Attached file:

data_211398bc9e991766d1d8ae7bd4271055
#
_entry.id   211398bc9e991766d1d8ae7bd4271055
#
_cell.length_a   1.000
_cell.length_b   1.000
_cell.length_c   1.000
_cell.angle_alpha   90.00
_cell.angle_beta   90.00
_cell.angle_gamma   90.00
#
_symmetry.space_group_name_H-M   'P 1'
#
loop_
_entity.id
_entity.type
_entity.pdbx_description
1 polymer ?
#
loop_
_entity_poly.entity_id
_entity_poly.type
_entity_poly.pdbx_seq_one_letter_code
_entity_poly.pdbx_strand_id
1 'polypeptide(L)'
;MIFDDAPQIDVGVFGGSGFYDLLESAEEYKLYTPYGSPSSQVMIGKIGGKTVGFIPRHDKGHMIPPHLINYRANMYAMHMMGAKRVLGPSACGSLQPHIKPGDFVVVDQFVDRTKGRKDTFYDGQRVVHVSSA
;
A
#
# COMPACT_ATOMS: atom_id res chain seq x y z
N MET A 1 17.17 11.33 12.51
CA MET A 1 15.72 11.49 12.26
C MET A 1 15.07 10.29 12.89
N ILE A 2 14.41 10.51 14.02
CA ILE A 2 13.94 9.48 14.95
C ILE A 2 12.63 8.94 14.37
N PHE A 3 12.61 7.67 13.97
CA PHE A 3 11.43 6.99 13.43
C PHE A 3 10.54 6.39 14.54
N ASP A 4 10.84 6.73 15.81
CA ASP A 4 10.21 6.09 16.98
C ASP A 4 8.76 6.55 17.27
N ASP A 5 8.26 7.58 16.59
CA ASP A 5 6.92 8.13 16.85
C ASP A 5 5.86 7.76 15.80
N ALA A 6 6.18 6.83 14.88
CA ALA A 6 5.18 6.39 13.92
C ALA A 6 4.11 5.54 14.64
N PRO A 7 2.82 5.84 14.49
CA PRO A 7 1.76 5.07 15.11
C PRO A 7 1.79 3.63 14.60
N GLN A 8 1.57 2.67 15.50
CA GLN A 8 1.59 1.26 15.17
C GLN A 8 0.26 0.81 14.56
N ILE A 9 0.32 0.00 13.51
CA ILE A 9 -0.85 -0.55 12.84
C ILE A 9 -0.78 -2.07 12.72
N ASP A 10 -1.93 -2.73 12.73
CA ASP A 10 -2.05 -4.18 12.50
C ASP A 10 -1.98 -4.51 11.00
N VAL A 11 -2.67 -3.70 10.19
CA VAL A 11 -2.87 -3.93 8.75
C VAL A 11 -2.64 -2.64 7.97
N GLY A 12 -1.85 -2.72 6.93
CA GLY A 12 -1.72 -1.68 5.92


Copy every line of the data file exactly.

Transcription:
data_211398bc9e991766d1d8ae7bd4271055
#
_entry.id   211398bc9e991766d1d8ae7bd4271055
#
_cell.length_a   1.000
_cell.length_b   1.000
_cell.length_c   1.000
_cell.angle_alpha   90.00
_cell.angle_beta   90.00
_cell.angle_gamma   90.00
#
_symmetry.space_group_name_H-M   'P 1'
#
loop_
_entity.id
_entity.type
_entity.pdbx_description
1 polymer ?
#
loop_
_entity_poly.entity_id
_entity_poly.type
_entity_poly.pdbx_seq_one_letter_code
_entity_poly.pdbx_strand_id
1 'polypeptide(L)'
;MIFDDAPQIDVGVFGGSGFYDLLESAEEYKLYTPYGSPSSQVMIGKIGGKTVGFIPRHDKGHMIPPHLINYRANMYAMHMMGAKRVLGPSACGSLQPHIKPGDFVVVDQFVDRTKGRKDTFYDGQRVVHVSSA
;
A
#
# COMPACT_ATOMS: atom_id res chain seq x y z
N MET A 1 17.17 11.33 12.51
CA MET A 1 15.72 11.49 12.26
C MET A 1 15.07 10.29 12.89
N ILE A 2 14.41 10.51 14.02
CA ILE A 2 13.94 9.48 14.95
C ILE A 2 12.63 8.94 14.37
N PHE A 3 12.61 7.67 13.97
CA PHE A 3 11.43 6.99 13.43
C PHE A 3 10.54 6.39 14.54
N ASP A 4 10.84 6.73 15.81
CA ASP A 4 10.21 6.09 16.98
C ASP A 4 8.76 6.55 17.27
N ASP A 5 8.26 7.58 16.59
CA ASP A 5 6.92 8.13 16.85
C ASP A 5 5.86 7.76 15.80
N ALA A 6 6.18 6.83 14.88
CA ALA A 6 5.18 6.39 13.92
C ALA A 6 4.11 5.54 14.64
N PRO A 7 2.82 5.84 14.49
CA PRO A 7 1.76 5.07 15.11
C PRO A 7 1.79 3.63 14.60
N GLN A 8 1.57 2.67 15.50
CA GLN A 8 1.59 1.26 15.17
C GLN A 8 0.26 0.81 14.56
N ILE A 9 0.32 0.00 13.51
CA ILE A 9 -0.85 -0.55 12.84
C ILE A 9 -0.78 -2.07 12.72
N ASP A 10 -1.93 -2.73 12.73
CA ASP A 10 -2.05 -4.18 12.50
C ASP A 10 -1.98 -4.51 11.00
N VAL A 11 -2.67 -3.70 10.19
CA VAL A 11 -2.87 -3.93 8.75
C VAL A 11 -2.64 -2.64 7.97
N GLY A 12 -1.85 -2.72 6.93
CA GLY A 12 -1.72 -1.68 5.92